The minister for Africa James Duddridge admitted British officials had trained officers from the now-disbanded Special Anti-Robbery Squad (SARS) between 2016 and 2020 – having initially denied any ties.
In a letter sent to Labour MP Kate Osamor on Thursday, the minister said SARS officers had participated in training “designed to improve human rights, training on public finance, and community policing workshops”. He also confirmed radio equipment was given to Nigerian police which was then used by SARS.
Ms Osamor – who had demanded the UK government reveal any ties to SARS – told The Independent: “It is shocking that in the middle of global protests to End SARS our government appears to have had no idea whether or not it was funding those very units.”
The MP said she had been told “categorically” by the minister earlier this month that no funding ever made its way to SARS units. “The government has now been forced to admit that it not only spent millions training SARS but also directly supplied them with equipment.”
She added: “The government now needs to explain how and why it ever felt it was appropriate to train and equip security forces which were known to have taken part in torture and extra-judicial killings.”
The End SARS movement emerged in Nigeria during early October in revolt against police brutality. Activists demanded the disbandment of the unit – accused by Amnesty International of torture and extra-judicial executions – after footage showed a man being beaten by an officer.
The unit was disbanded on 11 October, but protests have persisted as Nigerian citizens demand wider law enforcement reform. Nigeria received global condemnation after its security forces opened fire on hundreds of peaceful demonstrators in Lagos last week – killing at least 12 people, according to Amnesty.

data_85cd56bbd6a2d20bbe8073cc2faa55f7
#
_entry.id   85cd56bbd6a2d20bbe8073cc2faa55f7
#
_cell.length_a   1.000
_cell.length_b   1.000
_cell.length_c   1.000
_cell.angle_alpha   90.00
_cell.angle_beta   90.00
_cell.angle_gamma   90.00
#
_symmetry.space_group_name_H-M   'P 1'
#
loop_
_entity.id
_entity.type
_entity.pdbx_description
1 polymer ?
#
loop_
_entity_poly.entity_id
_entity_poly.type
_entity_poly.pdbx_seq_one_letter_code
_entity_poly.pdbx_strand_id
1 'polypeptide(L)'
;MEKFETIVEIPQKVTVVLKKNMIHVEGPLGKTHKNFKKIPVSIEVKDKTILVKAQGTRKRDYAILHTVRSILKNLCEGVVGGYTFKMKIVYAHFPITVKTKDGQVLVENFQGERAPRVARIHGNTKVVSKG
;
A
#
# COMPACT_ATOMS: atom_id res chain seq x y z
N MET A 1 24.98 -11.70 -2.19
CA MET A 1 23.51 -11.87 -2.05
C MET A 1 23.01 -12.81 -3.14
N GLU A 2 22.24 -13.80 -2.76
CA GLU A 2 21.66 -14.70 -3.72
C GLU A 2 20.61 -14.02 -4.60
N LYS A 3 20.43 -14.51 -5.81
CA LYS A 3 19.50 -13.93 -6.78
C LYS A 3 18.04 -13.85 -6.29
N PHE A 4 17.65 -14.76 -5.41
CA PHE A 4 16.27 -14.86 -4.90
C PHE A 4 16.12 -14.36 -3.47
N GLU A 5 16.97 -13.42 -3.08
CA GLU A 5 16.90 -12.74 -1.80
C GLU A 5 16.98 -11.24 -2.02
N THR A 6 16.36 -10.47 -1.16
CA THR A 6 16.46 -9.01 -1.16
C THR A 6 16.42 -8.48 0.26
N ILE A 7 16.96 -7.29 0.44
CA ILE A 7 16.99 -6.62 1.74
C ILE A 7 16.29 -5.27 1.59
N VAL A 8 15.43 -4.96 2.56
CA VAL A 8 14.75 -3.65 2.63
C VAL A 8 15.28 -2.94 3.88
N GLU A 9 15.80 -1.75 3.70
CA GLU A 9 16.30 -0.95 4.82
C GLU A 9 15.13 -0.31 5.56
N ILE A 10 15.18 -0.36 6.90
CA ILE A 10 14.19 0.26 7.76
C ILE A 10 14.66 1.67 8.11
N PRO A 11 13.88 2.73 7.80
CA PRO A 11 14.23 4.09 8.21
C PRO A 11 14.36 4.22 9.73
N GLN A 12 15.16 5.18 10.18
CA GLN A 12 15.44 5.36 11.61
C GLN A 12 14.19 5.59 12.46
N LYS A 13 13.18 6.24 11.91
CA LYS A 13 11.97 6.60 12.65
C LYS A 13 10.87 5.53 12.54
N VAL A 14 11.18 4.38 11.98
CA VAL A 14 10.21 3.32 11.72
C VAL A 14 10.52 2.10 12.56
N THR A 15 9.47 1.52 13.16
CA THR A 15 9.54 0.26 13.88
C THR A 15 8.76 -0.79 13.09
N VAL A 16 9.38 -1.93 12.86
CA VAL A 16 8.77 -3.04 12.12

Mr Duddridge initially claimed in a letter to the Labour MP – dated 19 October – that the Foreign Office “does not provide and has not provided any support or training to SARS units or officers”.
However, in his most recent reply, the minister admitted UK training was given to SARS through the Foreign Office’s Conflict, Stability and Security Fund (CSSF) until March 2020. The Conservative MP said he had asked officials to go back and make a “deep dive” in funding streams.
Mr Duddridge said of the training: “This was in support of our wider objectives to strengthen the capability, accountability and responsiveness of the Nigerian Police Force.”
British radio equipment was also supplied to Nigerian police through a separate fund, which the minister confirmed was used by SARS units.
Last week The Independent revealed that the College of Policing – the professional body for police in England and Wales – had worked with the Nigerian authorities to train its security officers during 2019.
A spokesman for the body said British officers had “provided some law enforcement officers in Nigeria with training to improve standards, however this did not involve public order training”.
Polly Truscott, Amnesty International UK’s foreign affairs adviser, said: “It’s alarming that UK government funds have apparently been used to train and equip the notorious SARS police unit that for years has been operating with systematic torture.
“Whether the training has included human rights or not, such funding clearly warrants independent investigation not least because serious abuses persist. Any training the UK provides to military and police abroad must be accountable.”
The Campaign Against Arms Trade (CAAT), meanwhile, has called for a review of all UK training that has been provided for the Nigerian police and military.
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